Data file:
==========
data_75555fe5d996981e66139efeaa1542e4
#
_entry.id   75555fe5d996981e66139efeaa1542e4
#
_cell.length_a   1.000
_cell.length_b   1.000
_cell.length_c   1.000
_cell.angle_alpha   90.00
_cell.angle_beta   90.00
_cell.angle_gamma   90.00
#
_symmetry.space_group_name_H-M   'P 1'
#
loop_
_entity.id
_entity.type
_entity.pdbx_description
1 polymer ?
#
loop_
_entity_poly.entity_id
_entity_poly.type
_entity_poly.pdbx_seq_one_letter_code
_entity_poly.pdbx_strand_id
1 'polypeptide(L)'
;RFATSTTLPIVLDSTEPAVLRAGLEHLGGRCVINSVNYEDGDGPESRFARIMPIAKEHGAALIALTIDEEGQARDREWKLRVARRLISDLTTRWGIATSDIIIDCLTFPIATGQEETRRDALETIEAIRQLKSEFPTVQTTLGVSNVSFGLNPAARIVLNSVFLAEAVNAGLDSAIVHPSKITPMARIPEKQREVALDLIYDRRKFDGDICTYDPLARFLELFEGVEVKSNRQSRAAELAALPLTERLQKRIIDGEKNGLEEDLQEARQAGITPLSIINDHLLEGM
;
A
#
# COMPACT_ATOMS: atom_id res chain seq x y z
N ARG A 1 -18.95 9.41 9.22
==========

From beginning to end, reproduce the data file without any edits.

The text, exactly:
data_75555fe5d996981e66139efeaa1542e4
#
_entry.id   75555fe5d996981e66139efeaa1542e4
#
_cell.length_a   1.000
_cell.length_b   1.000
_cell.length_c   1.000
_cell.angle_alpha   90.00
_cell.angle_beta   90.00
_cell.angle_gamma   90.00
#
_symmetry.space_group_name_H-M   'P 1'
#
loop_
_entity.id
_entity.type
_entity.pdbx_description
1 polymer ?
#
loop_
_entity_poly.entity_id
_entity_poly.type
_entity_poly.pdbx_seq_one_letter_code
_entity_poly.pdbx_strand_id
1 'polypeptide(L)'
;RFATSTTLPIVLDSTEPAVLRAGLEHLGGRCVINSVNYEDGDGPESRFARIMPIAKEHGAALIALTIDEEGQARDREWKLRVARRLISDLTTRWGIATSDIIIDCLTFPIATGQEETRRDALETIEAIRQLKSEFPTVQTTLGVSNVSFGLNPAARIVLNSVFLAEAVNAGLDSAIVHPSKITPMARIPEKQREVALDLIYDRRKFDGDICTYDPLARFLELFEGVEVKSNRQSRAAELAALPLTERLQKRIIDGEKNGLEEDLQEARQAGITPLSIINDHLLEGM
;
A
#
# COMPACT_ATOMS: atom_id res chain seq x y z
N ARG A 1 -18.95 9.41 9.22